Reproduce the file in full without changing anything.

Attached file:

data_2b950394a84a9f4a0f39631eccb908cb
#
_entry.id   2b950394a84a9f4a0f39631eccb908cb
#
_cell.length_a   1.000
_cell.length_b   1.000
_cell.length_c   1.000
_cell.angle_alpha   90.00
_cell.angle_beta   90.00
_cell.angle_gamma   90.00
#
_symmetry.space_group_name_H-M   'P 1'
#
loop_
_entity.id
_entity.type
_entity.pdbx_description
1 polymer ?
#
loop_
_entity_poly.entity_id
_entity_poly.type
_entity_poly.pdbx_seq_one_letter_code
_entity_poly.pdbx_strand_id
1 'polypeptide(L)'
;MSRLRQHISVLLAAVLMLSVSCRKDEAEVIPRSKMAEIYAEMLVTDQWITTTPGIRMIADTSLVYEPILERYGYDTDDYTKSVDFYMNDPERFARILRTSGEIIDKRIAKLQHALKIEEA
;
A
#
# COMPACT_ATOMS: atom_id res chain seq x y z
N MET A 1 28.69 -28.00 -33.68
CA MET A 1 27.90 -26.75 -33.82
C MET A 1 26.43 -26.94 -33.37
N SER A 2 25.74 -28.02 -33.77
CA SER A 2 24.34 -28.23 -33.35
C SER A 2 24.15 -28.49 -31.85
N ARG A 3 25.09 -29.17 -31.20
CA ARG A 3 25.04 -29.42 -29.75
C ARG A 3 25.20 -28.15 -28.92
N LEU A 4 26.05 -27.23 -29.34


data_2b950394a84a9f4a0f39631eccb908cb
#
_entry.id   2b950394a84a9f4a0f39631eccb908cb
#
_cell.length_a   1.000
_cell.length_b   1.000
_cell.length_c   1.000
_cell.angle_alpha   90.00
_cell.angle_beta   90.00
_cell.angle_gamma   90.00
#
_symmetry.space_group_name_H-M   'P 1'
#
loop_
_entity.id
_entity.type
_entity.pdbx_description
1 polymer ?
#
loop_
_entity_poly.entity_id
_entity_poly.type
_entity_poly.pdbx_seq_one_letter_code
_entity_poly.pdbx_strand_id
1 'polypeptide(L)'
;MSRLRQHISVLLAAVLMLSVSCRKDEAEVIPRSKMAEIYAEMLVTDQWITTTPGIRMIADTSLVYEPILERYGYDTDDYTKSVDFYMNDPERFARILRTSGEIIDKRIAKLQHALKIEEA
;
A
#
# COMPACT_ATOMS: atom_id res chain seq x y z
N MET A 1 28.69 -28.00 -33.68
CA MET A 1 27.90 -26.75 -33.82
C MET A 1 26.43 -26.94 -33.37
N SER A 2 25.74 -28.02 -33.77
CA SER A 2 24.34 -28.23 -33.35
C SER A 2 24.15 -28.49 -31.85
N ARG A 3 25.09 -29.17 -31.20
CA ARG A 3 25.04 -29.42 -29.75
C ARG A 3 25.20 -28.15 -28.92
N LEU A 4 26.05 -27.23 -29.34